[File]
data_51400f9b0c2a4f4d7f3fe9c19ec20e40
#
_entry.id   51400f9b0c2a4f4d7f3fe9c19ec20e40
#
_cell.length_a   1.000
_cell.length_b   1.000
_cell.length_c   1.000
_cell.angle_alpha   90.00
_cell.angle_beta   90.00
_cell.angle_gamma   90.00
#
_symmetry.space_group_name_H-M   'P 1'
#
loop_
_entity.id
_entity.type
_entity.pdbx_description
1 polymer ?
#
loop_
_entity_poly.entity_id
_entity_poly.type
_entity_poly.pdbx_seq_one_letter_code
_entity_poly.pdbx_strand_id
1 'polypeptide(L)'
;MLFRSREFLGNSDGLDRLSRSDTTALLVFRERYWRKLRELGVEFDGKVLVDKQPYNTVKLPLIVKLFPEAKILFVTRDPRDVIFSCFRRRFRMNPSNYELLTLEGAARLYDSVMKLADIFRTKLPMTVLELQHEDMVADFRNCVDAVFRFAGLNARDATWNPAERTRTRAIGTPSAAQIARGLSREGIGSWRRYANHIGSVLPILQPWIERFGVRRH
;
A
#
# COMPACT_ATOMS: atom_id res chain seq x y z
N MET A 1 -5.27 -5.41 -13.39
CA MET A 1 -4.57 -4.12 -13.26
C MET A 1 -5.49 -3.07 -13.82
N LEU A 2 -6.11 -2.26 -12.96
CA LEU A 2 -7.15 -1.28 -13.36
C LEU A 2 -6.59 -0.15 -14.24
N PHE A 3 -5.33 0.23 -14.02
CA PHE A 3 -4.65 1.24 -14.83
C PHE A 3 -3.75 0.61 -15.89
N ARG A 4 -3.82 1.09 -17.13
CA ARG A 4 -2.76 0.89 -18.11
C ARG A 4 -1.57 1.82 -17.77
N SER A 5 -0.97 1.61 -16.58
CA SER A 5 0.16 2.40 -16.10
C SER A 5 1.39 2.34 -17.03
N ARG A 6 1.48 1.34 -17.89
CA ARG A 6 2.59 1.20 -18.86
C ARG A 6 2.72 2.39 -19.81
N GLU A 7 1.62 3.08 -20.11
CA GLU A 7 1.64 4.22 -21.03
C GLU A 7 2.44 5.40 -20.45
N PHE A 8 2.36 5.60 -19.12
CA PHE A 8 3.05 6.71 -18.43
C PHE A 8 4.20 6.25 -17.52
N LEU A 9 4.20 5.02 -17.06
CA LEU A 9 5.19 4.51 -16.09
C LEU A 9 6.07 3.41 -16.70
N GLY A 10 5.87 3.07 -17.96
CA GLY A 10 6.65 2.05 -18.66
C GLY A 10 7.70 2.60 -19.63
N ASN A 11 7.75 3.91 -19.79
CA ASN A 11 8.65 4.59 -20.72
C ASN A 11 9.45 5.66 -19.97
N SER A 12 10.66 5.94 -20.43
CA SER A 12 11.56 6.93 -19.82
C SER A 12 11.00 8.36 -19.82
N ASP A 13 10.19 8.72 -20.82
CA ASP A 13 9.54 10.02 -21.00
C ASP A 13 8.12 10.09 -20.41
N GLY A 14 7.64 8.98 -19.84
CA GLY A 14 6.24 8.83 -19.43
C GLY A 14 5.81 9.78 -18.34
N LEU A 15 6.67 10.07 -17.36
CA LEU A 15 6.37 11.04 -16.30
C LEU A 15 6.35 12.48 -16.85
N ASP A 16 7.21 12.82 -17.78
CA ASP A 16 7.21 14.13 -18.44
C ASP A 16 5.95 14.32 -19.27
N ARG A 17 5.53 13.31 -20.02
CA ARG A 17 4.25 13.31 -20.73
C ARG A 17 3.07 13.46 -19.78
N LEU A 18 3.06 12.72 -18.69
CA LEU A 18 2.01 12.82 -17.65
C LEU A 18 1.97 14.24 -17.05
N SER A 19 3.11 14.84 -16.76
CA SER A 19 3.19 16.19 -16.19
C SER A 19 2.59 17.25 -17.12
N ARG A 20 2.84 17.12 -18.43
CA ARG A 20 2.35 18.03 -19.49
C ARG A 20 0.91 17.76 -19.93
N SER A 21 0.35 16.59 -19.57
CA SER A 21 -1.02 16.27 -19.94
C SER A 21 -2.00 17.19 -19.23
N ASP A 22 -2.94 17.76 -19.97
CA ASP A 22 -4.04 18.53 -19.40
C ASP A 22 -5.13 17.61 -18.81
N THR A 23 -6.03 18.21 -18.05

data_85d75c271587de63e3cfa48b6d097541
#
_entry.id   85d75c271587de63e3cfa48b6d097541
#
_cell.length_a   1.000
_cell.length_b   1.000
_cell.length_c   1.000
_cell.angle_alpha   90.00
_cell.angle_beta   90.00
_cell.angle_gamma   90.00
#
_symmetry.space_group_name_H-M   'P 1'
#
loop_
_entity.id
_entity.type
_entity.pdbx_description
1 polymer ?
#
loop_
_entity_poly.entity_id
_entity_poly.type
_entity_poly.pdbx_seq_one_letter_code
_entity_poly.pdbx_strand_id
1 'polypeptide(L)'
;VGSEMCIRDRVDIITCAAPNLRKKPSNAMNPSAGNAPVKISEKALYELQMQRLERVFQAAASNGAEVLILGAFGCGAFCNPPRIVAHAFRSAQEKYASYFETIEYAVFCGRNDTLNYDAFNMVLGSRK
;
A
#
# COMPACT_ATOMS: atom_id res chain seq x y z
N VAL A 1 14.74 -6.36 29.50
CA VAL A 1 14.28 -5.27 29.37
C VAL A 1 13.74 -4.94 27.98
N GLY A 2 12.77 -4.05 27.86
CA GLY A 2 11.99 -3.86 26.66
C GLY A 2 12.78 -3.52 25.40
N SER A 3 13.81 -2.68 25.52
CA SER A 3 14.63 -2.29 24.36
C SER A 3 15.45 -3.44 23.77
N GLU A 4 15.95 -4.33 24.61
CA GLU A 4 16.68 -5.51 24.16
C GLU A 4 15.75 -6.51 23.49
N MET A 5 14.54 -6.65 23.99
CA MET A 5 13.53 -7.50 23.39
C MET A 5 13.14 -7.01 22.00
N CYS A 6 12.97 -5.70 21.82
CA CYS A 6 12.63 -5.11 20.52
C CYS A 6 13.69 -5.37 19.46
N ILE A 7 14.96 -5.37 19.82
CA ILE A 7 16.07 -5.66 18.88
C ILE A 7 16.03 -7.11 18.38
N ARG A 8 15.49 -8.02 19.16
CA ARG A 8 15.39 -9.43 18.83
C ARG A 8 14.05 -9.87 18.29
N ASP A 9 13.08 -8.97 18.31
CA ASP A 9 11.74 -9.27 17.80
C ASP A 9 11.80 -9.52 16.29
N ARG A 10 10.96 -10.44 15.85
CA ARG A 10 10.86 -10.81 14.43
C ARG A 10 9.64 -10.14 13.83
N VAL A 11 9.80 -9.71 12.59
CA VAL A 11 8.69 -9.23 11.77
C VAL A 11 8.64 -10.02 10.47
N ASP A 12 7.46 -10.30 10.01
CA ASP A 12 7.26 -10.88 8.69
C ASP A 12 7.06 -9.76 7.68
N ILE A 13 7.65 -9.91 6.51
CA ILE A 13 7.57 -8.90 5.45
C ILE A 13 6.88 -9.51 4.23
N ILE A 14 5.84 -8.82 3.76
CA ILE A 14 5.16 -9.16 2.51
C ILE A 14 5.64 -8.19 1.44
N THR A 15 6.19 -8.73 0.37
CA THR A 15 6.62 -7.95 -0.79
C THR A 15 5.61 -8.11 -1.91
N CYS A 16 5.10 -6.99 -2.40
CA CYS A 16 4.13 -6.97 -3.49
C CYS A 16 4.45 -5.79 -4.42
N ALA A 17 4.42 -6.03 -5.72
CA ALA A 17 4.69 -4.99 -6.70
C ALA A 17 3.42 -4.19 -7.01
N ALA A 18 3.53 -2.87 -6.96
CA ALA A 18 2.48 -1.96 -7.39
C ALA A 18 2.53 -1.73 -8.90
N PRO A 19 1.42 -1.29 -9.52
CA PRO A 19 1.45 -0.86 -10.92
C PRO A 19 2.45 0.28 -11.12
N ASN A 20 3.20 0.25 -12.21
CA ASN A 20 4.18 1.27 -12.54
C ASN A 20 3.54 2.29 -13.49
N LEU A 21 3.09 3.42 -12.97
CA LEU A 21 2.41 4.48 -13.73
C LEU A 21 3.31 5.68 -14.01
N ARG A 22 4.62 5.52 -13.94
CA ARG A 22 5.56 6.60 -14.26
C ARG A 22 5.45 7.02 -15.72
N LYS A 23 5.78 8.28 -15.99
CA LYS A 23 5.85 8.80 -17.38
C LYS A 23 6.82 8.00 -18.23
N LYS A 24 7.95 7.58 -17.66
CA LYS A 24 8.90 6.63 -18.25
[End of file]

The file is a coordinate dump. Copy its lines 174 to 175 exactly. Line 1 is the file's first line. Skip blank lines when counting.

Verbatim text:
CA CYS A 16 4.13 -6.97 -3.49
C CYS A 16 4.45 -5.79 -4.42